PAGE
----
Employee NPS® Surveys

ENPS Feedback Drives Improved Employee Engagement

Employee NPS® Surveys

An Employee Net Promoter Score (ENPS) Survey is engineered to deliver a steady stream of data about employees’ attitudes toward their organization. These surveys tend to rely on a single survey question using a 0-10 scale. For example: “How likely is it that you would recommend working at [company] to a friend or family member?”, or “Overall, I like my job.” Assessment of a single question permits an immediate understanding of current employee engagement levels as well as the probability of referrals – both as an employer and vendor.

Enthusiasm is contagious. If an employee has a positive outlook about the company they work for, it will likely lead to more satisfactory customer interactions, which in turn, will lead to greater customer satisfaction and intent to maintain a business relationship with the company. The Employee Net Promoter Score is used to calculate, quantify, and track the level of engagement in the employee base to understand if the overall climate and culture of the organization is positive or negative. ENPS can also solicit employee insights on how to improve the organization as a whole making it is possible to create a better, happier, and more productive workforce.

  • Increase financial performance.Economics are one of the primary drivers for conducting an ENPS study. Since employee and customer engagement are strongly linked, it makes financial sense to ensure that both employee and customer engagement is high. When satisfied employees produce satisfied customers, the result is increased business in both referrals and repeat clients. An ENPS study ensures organizations have the information they need to effectively address any problems with employee attitudes or perceptions. For this reason, organizations that deploy ENPS surveys are considered proactive employers.
  • Enhanced employee loyalty.One of the key issues an organization faces is ensuring that its employees always act in the best interest of the organization. When employees plan to be around for the short-term, they are more likely to engage in behaviors that primarily benefit themselves. Employees with this short-term perspective can be said to be disengaged. As a whole, disengaged employees are more likely to perceive relationship building through an individual (v. company-orientated) perspective, fail to engage in good organizational citizenship behaviors, shirk work, and fail to deliver to company standards. On whole, this group tends to be invested in themselves instead of the company. An ENPS survey helps an organization ensure that employees are dedicated to the company – and the survey itself serves as a sign that employee feedback is both valued and appreciated!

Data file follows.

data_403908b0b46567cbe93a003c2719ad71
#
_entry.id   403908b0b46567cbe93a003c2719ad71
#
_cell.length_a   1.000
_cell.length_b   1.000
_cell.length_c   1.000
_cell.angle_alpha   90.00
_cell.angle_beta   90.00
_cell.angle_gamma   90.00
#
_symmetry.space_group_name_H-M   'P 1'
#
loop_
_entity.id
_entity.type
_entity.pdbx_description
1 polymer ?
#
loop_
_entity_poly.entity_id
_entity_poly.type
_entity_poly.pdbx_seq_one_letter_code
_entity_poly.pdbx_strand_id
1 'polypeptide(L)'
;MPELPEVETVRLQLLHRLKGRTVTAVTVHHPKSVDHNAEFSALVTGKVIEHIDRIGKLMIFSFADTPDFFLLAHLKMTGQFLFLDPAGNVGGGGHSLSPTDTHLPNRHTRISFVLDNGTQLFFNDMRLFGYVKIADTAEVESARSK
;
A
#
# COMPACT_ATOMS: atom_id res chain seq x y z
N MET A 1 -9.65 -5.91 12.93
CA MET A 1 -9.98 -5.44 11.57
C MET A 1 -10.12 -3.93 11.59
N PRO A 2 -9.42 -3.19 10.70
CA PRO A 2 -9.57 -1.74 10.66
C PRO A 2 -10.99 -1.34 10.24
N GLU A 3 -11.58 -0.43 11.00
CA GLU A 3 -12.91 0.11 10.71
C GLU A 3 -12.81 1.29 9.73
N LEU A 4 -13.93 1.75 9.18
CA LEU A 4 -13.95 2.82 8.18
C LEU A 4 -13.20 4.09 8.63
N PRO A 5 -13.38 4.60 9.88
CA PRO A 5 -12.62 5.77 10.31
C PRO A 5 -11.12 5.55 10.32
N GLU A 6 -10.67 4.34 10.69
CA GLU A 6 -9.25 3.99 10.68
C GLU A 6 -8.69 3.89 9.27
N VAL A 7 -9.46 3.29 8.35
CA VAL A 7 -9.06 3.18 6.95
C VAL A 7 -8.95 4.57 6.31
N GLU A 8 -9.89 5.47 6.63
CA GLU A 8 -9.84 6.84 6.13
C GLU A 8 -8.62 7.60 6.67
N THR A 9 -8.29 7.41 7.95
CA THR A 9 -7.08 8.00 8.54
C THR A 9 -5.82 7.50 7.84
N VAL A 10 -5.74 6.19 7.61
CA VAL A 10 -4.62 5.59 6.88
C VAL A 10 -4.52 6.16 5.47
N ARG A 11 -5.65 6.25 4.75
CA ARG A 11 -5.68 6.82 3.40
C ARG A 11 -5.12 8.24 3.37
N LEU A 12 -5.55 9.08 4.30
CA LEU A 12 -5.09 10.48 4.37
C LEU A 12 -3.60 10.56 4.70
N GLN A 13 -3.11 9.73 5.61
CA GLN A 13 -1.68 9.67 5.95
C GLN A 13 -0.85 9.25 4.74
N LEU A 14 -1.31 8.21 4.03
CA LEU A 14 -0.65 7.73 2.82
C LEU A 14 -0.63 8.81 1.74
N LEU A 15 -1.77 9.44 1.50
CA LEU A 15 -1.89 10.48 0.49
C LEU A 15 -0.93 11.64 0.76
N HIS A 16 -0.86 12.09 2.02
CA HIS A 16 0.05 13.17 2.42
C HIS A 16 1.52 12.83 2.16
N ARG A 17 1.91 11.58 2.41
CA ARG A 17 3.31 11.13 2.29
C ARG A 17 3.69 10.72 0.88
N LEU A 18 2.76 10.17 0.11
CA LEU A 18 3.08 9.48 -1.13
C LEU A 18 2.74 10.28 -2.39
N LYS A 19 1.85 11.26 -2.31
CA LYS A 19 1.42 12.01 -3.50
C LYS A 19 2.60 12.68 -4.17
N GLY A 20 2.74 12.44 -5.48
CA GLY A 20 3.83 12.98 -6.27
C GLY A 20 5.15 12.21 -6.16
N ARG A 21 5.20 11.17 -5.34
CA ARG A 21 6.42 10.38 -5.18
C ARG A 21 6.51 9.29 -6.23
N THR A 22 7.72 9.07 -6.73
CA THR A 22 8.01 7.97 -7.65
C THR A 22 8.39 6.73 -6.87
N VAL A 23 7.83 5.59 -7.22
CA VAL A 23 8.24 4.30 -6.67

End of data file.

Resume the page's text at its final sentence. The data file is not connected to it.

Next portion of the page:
• Immediate real-time data.Want to know how employees feel about the new company strategy? What about the changes to benefits and compensation? An ENPS survey can provide access to a steady stream of data that will allow you to understand how employees are reacting to changes in the organization in real time. You can even receive immediate notification when satisfaction in a specific division/location/area drops below a specified threshold. This allows you to address problems or issues in morale as they arise. As a result, an organization can take corrective action to curtail any negative perceptions as expediently as possible.
  • Track performance over time.When examined on a weekly, monthly, or quarterly basis, an ongoing ENPS survey has the potential to generate a series of employee satisfaction snapshots. These snapshots can be compared to understand peaks and troughs in morale. Do you want to know when to roll out changes to the employee health plan? Maybe you’d prefer to do this when spirits and morale are already high. Do you want to better understand the ideal timing of the annual bonus? Maybe you should consider doing so when morale needs a bit of a boost. Data from the ENPS can be used to understand how to more effectively manage the employee experience to ensure greater consistency year-round.